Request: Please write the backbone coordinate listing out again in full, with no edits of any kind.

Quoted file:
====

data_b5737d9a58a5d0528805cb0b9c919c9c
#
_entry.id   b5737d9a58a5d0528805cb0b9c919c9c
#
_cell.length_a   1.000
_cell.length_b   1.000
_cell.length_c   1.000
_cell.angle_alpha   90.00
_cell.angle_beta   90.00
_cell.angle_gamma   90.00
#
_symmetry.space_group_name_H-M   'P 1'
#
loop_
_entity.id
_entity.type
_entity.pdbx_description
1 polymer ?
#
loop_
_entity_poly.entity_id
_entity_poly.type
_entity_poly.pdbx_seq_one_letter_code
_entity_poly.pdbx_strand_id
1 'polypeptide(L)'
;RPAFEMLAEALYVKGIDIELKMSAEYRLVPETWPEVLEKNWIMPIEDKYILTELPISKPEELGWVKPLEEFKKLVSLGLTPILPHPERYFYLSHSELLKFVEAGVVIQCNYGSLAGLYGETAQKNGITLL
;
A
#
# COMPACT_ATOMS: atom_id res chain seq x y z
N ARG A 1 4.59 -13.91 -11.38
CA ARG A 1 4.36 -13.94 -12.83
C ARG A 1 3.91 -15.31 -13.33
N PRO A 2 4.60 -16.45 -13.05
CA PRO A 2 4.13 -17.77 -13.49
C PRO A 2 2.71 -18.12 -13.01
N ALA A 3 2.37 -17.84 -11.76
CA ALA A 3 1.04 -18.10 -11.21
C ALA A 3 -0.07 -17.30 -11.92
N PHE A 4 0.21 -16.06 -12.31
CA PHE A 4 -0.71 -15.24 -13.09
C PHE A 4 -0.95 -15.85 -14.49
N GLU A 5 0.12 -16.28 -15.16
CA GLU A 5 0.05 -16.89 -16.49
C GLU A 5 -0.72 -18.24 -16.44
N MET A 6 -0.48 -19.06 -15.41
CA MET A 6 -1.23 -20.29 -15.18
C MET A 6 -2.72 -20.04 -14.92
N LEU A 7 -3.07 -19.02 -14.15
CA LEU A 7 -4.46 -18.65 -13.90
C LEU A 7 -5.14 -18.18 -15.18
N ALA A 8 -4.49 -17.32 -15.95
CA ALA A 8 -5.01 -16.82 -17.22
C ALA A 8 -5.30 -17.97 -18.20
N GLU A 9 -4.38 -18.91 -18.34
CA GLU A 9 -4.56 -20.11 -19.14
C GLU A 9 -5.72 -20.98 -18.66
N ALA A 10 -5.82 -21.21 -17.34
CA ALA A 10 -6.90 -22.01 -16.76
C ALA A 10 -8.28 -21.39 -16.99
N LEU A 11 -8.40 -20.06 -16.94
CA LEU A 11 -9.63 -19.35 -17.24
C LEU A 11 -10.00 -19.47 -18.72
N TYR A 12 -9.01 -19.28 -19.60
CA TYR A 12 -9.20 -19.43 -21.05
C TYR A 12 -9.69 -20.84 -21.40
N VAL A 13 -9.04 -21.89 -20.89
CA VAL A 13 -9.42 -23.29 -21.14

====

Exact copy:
data_b5737d9a58a5d0528805cb0b9c919c9c
#
_entry.id   b5737d9a58a5d0528805cb0b9c919c9c
#
_cell.length_a   1.000
_cell.length_b   1.000
_cell.length_c   1.000
_cell.angle_alpha   90.00
_cell.angle_beta   90.00
_cell.angle_gamma   90.00
#
_symmetry.space_group_name_H-M   'P 1'
#
loop_
_entity.id
_entity.type
_entity.pdbx_description
1 polymer ?
#
loop_
_entity_poly.entity_id
_entity_poly.type
_entity_poly.pdbx_seq_one_letter_code
_entity_poly.pdbx_strand_id
1 'polypeptide(L)'
;RPAFEMLAEALYVKGIDIELKMSAEYRLVPETWPEVLEKNWIMPIEDKYILTELPISKPEELGWVKPLEEFKKLVSLGLTPILPHPERYFYLSHSELLKFVEAGVVIQCNYGSLAGLYGETAQKNGITLL
;
A
#
# COMPACT_ATOMS: atom_id res chain seq x y z
N ARG A 1 4.59 -13.91 -11.38
CA ARG A 1 4.36 -13.94 -12.83
C ARG A 1 3.91 -15.31 -13.33
N PRO A 2 4.60 -16.45 -13.05
CA PRO A 2 4.13 -17.77 -13.49
C PRO A 2 2.71 -18.12 -13.01
N ALA A 3 2.37 -17.84 -11.76
CA ALA A 3 1.04 -18.10 -11.21
C ALA A 3 -0.07 -17.30 -11.92
N PHE A 4 0.21 -16.06 -12.31
CA PHE A 4 -0.71 -15.24 -13.09
C PHE A 4 -0.95 -15.85 -14.49
N GLU A 5 0.12 -16.28 -15.16
CA GLU A 5 0.05 -16.89 -16.49
C GLU A 5 -0.72 -18.24 -16.44
N MET A 6 -0.48 -19.06 -15.41
CA MET A 6 -1.23 -20.29 -15.18
C MET A 6 -2.72 -20.04 -14.92
N LEU A 7 -3.07 -19.02 -14.15
CA LEU A 7 -4.46 -18.65 -13.90
C LEU A 7 -5.14 -18.18 -15.18
N ALA A 8 -4.49 -17.32 -15.95
CA ALA A 8 -5.01 -16.82 -17.22
C ALA A 8 -5.30 -17.97 -18.20
N GLU A 9 -4.38 -18.91 -18.34
CA GLU A 9 -4.56 -20.11 -19.14
C GLU A 9 -5.72 -20.98 -18.66
N ALA A 10 -5.82 -21.21 -17.34
CA ALA A 10 -6.90 -22.01 -16.76
C ALA A 10 -8.28 -21.39 -16.99
N LEU A 11 -8.40 -20.06 -16.94
CA LEU A 11 -9.63 -19.35 -17.24
C LEU A 11 -10.00 -19.47 -18.72
N TYR A 12 -9.01 -19.28 -19.60
CA TYR A 12 -9.20 -19.43 -21.05
C TYR A 12 -9.69 -20.84 -21.40
N VAL A 13 -9.04 -21.89 -20.89
CA VAL A 13 -9.42 -23.29 -21.14